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Leaves Shadow

ABCs of Personal Brand Photography for Photographers - Part 4 of 5 (P-T)

Breaking down all aspects of personal brand photography letter by letter...because it's so much more than just headshots.

After telling countless clients during their planning chats that they know so much more than they think they do, I decided to put this to the test myself, using the same method I suggest to them: write down each letter of the alphabet and start filling in words related to their industry, then little by little expand on them with your explanations. Before long they'll have dozens of potential captions and shot list ideas.

When I took decided to do this for myself, after months of compiling, I had nearly two hundred so I thought what better thing to do than use those words to educate others in the industry?!

If you're inspired and finding these helpful, head down below to download your free packet of all of them when it's ready!

A - E | F - J | K - O | P | Q | R | S | T | U - Z


Pack - a little guidance on smart packing for your client goes a long way to a smooth shoot day. Remind them to grab everything they need including props (stationary, tools of the trade, on-brand soft furnishings, etc.), outfits (layers and accessories), and snacks!

Payment - make sure to collect payment from your clients to secure their booking date and have a clause in your contract about cancellations and reschedules to protect yourself against last-minute changes that could have gone to another client. Consider payment plan options for clients but don’t charge them more if they have to break it up into multiple payments - that’s scummy.

People - your clients may want to bring people to their shoot to demonstrate how they interact with clients and deliver their services. This is a great idea but then you’re directing multiple people so make sure you’re comfortable with that. Encourage them to focus on guests who can assist throughout the shoot (if they’re staying all day - although I wouldn’t recommend that) and hype them up rather than distract them.

Personality - encourage your clients to settle into themselves rather than try to be someone else. Remind them that their uniqueness is the secret sauce behind the magic of their brand.

Pets - should your clients bring their pooch(es) to their brand shoot?! There are pros and cons either way but ultimately the shoot is an investment in their brand and business and they are the main subject, but if their furry pal is a big part of their branding then I would say make it work for sure! HOWEVER, if they’re not really a part of the story they share with their audience (or the dog is a bit rowdy and may stress them out) then it might be worth having them stay home for this one.

Photoshoot Hangover - this sounds made up but unfortunately, there is truth to it! So much energy is spent on shoot day (and in the lead-up to it) that I would suggest you guide your clients to take a slow day post-shoot to recharge their energy. You may want to do this too!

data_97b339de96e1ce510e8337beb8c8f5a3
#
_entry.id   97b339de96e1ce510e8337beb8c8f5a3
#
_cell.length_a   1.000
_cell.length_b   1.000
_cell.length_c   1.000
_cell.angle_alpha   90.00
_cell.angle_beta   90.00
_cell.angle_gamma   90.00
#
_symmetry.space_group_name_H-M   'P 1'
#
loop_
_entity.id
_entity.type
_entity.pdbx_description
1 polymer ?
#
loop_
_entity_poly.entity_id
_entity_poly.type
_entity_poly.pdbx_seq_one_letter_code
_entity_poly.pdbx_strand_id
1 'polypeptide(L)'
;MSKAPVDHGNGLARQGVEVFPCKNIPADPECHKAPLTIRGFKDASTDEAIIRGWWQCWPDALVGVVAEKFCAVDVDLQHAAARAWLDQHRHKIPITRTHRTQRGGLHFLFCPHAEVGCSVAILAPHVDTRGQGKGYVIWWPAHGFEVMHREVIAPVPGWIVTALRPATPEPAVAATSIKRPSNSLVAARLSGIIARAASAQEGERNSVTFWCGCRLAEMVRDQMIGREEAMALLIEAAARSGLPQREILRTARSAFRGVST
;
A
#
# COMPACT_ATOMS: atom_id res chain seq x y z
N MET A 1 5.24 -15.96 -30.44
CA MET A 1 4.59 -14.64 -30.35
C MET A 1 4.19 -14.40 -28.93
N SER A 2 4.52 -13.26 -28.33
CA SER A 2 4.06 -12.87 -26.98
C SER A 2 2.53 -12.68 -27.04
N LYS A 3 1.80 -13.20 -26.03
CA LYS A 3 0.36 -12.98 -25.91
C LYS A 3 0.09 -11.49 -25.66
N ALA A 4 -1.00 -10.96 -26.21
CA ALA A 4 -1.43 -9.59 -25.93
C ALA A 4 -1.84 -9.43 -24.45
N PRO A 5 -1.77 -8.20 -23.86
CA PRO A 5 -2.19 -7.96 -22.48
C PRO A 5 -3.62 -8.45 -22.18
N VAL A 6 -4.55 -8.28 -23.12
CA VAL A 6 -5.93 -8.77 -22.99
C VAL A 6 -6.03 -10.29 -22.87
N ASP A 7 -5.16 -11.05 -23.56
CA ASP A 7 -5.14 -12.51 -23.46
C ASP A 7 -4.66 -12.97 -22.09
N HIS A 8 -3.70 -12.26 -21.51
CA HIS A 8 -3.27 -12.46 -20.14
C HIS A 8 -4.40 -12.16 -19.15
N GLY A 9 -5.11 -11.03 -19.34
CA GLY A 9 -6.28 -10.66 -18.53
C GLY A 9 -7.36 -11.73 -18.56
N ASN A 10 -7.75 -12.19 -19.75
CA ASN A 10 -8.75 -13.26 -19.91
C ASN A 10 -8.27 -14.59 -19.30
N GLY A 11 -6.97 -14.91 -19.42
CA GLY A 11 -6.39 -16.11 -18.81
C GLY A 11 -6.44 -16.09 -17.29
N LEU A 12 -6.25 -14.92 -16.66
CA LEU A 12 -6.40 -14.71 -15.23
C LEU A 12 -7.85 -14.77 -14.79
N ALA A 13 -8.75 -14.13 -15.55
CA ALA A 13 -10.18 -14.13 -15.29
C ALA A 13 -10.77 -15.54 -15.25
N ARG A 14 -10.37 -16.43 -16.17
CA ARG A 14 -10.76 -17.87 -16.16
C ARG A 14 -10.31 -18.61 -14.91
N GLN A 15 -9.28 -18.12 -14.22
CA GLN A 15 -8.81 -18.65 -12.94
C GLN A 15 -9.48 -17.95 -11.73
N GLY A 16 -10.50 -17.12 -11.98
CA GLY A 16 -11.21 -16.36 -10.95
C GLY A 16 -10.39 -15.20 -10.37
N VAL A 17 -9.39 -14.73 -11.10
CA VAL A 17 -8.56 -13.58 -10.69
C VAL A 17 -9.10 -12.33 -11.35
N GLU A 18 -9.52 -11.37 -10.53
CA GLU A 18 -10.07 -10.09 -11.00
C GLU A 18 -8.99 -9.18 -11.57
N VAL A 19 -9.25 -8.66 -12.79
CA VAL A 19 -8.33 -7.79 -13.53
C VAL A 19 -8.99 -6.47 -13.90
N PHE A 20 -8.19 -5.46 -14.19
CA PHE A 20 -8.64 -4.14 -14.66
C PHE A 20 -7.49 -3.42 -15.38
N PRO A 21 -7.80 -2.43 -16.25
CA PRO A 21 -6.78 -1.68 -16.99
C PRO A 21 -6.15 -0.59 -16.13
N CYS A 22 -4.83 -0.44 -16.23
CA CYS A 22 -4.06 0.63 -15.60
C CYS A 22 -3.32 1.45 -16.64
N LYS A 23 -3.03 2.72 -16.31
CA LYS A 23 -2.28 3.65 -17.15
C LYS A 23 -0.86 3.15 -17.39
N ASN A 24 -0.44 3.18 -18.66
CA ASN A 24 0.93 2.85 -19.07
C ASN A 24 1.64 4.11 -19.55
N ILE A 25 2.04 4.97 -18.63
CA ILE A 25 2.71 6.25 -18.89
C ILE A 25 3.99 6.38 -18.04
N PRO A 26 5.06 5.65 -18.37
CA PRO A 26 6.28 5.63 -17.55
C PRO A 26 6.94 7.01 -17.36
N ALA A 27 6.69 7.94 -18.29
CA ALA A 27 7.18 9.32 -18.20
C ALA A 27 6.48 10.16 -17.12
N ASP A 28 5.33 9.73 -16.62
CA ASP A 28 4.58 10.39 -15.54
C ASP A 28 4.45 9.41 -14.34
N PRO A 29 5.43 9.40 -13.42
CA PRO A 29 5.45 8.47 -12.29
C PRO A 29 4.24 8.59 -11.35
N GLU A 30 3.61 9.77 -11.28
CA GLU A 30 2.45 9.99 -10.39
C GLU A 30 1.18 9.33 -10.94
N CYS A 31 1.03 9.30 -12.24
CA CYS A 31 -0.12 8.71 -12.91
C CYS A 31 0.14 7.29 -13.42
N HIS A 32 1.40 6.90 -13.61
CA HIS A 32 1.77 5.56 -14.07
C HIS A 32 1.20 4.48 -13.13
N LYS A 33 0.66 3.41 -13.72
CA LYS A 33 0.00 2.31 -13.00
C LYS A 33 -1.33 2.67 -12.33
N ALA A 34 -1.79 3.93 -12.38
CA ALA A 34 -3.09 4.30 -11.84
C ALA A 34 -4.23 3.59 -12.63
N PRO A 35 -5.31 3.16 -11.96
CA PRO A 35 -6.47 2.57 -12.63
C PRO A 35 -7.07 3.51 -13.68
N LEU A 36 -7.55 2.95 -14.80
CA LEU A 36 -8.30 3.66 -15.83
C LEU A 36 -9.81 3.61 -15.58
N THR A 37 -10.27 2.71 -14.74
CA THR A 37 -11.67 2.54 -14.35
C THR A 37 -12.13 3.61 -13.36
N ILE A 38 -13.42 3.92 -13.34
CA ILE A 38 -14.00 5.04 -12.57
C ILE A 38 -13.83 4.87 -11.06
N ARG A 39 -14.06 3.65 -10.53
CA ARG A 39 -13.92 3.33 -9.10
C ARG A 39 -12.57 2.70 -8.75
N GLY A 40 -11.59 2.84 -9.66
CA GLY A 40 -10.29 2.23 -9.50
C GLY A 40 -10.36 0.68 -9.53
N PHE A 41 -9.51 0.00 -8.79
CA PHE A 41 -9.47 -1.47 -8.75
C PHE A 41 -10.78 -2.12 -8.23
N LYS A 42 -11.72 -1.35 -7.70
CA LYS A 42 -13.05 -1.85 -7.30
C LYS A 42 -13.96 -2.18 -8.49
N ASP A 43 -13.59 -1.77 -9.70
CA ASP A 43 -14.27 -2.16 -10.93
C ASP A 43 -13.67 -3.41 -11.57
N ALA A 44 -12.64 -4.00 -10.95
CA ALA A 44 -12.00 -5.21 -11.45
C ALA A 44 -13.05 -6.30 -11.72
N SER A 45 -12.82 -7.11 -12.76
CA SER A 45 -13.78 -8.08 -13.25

Photoshop - I can't tell you how many times I've heard people say something along the lines of, 'oh you can just photoshop that.' In my opinion as brand photographers, less than 1% of our images should ever end up in photoshop and that is only if we miss something. We need to do our best to get everything right in the frame (assistants are great at helping with this), including make-up coverage so all you need to do is run the images through lightroom with your branding preset and adjust as needed. If you offer retouching services, make sure you’re charging accurately for it as it is a separate, specialized skill.

Pinterest - to get on the same pages as your clients, you're going to want them to share their brand shoot vision. Pinterest is my favorite tool to see what they find inspiring. Encourage them to compile photos and accounts whose aesthetics they love as this will give you direction on all other planning aspects.

Planning - don’t skimp on the planning! It’s essential in the branding photoshoot process. It shows off your expertise as you help guide them to craft a shoot experience that will have a positive impact on their business. Generally, it’s best to have this call after they fill out their shoot planning questionnaire so you can go through it together and expand on their responses.

Plants - houseplants liven up and freshen a space with pops of color and texture, and they're PERFECT for hiding distractions such as sockets! They make for great foregrounds when you’re getting artsy as well. Consider adding a faux one to your shoot day gear if you’re not sure your client has any.

Play - remember that photoshoots should be FUN and (anti-stuffy)! Let the shoot day space be judgment-free as you encourage play. Encourage your client to free their inner child and soak up the experience. This can result in some gorgeous dynamic images that attract free spirits. Not everyone will want to, especially on their first shoot with you but they may take up the offer another time. Allow yourself to be playful as well so that they feel comfortable with the idea of letting go.